Homily – December 4, 2011 – Unlikely Prophets
Note: This homily was delivered by Betsy Rowe-Manning, the Parish Life Director of St. Vincent de Paul Parish, Albany, NY.
I have spent most of my life along Route I-90: Ilion, Syracuse, Albany, Schenectady, Herkimer, and Utica. Consequently I have driven thousands of miles back and forth along the Thruway. Prior to using E-ZPass, paying the toll signaled the end of the trip.
And whenever I pulled in to a toll booth, I was ready. How I hated to hold up the next car while I fumbled for money and, even better, I always tried to have the exact change! On one particular day my efforts were not in vain as the toll collector at Exit 35 noticed and said: “ Thanks, this is great – the exact change.” What an affirmation! My family lives near Exit 35 and so, from then on, I always looked for that certain toll collector whenever I visited. It was easy to spot him in the line of booths as he had pure white hair. I sought him out both coming and leaving Syracuse – picking up the ticket.
And as you might suspect, our interchanges continued way beyond comments on my neurotic exactitude. “Have a nice visit,” “You look tired—hope you’re not working too hard.” “Be careful, looks like snow.” “See you on the way back.” I could always count on him for a good word and, consequently, I always looked forward to seeing him. Who would have thought – a toll collector – an everyday herald of glad tidings.
He was, in a real sense, a prophet, YET in direct opposite of the rugged John the Baptist – as Mark recounts in today’s beginning of the Gospel of Jesus Christ. John, like Elijah before him, was a character bigger than life, who wore rough clothing, preferred strange and usual food and proclaimed the coming of the Lord with such gusto that scores of people, the whole of Judean countryside and all the inhabitants of Jerusalem responded. How quickly though John turns the focus from himself to the one who will bring with him the Spirit of God.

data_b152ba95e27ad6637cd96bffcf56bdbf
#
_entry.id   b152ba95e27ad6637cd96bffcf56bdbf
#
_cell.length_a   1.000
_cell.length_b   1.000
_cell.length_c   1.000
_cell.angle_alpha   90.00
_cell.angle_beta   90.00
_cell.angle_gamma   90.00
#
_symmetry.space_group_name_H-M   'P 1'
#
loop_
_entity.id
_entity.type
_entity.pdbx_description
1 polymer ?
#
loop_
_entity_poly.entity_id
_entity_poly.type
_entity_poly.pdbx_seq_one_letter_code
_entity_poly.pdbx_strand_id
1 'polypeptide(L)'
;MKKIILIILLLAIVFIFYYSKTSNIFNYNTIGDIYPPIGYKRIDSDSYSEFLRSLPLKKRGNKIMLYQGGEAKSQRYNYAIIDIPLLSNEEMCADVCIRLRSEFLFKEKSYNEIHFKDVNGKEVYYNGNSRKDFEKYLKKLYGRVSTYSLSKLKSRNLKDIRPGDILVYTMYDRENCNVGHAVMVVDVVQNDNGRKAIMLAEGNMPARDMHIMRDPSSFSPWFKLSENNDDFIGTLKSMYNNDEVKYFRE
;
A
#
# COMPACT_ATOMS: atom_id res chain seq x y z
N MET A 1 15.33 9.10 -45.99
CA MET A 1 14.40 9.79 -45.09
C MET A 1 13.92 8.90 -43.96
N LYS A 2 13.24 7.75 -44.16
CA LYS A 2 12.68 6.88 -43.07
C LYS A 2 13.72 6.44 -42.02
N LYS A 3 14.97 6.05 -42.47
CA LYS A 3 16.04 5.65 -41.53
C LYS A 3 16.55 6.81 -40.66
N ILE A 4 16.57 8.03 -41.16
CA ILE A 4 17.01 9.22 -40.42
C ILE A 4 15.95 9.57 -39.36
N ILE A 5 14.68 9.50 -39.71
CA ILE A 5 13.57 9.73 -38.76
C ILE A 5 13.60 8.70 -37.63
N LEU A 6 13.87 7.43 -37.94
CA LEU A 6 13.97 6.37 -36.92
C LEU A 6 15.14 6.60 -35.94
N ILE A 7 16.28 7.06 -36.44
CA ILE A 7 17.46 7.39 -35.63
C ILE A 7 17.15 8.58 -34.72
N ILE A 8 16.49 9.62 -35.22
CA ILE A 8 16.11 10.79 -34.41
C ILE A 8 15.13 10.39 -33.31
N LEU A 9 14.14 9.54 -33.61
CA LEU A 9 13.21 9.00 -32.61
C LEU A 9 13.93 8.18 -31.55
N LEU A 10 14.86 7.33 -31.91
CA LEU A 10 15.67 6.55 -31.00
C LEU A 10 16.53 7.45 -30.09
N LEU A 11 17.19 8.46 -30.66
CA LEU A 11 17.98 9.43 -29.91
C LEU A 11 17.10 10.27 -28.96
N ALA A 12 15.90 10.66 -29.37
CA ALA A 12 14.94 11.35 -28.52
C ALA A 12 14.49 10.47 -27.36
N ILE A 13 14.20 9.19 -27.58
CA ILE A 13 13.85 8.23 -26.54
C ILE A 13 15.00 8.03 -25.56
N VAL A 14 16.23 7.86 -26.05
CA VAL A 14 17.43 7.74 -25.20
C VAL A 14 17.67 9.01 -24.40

Even today we have John and Elijah style “bigger than life” prophets in our midst who proclaim the Gospel message of God’s presence: GOD IS HERE –the world’s wealth should by equally distributed. GOD IS HERE –let us respect our earth. GOD IS HERE be attentive to rights of the poor. GOD IS RIGHT HERE our church should be inclusive – all men, all women. For these bold and courageous women and men, I am, and I’m sure you are, grateful.
What about the everyday, unlikely prophets who proclaim that GOD IS HERE . Not the coming of, but the presence of Christ in our world, reminding others that because of the incarnation – goodness abounds.
Sometimes they/you speak the words of prophesy tenderly and the words give comfort: good job, thanks for taking the time, I never thought of that, thank you.
Sometimes you proclaim Christ’s presence through words of kindness or affirmation.
Sometimes others experience Christ’s presence in our patience with one another, our accompanying another through a difficult time, our openness and acceptance of another’s point of view.
And sometimes, the prophecy is simple hospitality, acknowledgement and care.
Let’s not hesitate to recognize and appreciate the prophets who herald the glad tidings to us. I’m thinking of the kind woman who is a cashier at the Madison Avenue Price Chopper, or the driver who signals me to turn in heavy traffic, our hospitality ministers, our readers, those who visit our sick and homebound, our catechists and choir members, our liturgical ministers, food pantry workers and giving tree organizers.
After I got a Thruway permit, the stage on the way to E-ZPass, I once watched the Syracuse version of the TABLE OF THE LORD [the televised Mass] one Sunday. St. Margaret’s, Mattydale, NY was on the TV Eucharist that day. My white haired toll collector did the first reading! The pastor told me his name was John Flannery and gave me his address. I wrote a note to John to thank him for his kind words whenever I drove through Exit 35. John and I exchanged cards at Christmas and St. Patrick’s Day for a number years. John died in 1994, but, for me, he will always be John, the Thruway Prophet, heralding the presence of Christ in the everyday.
Who are the prophets in your life?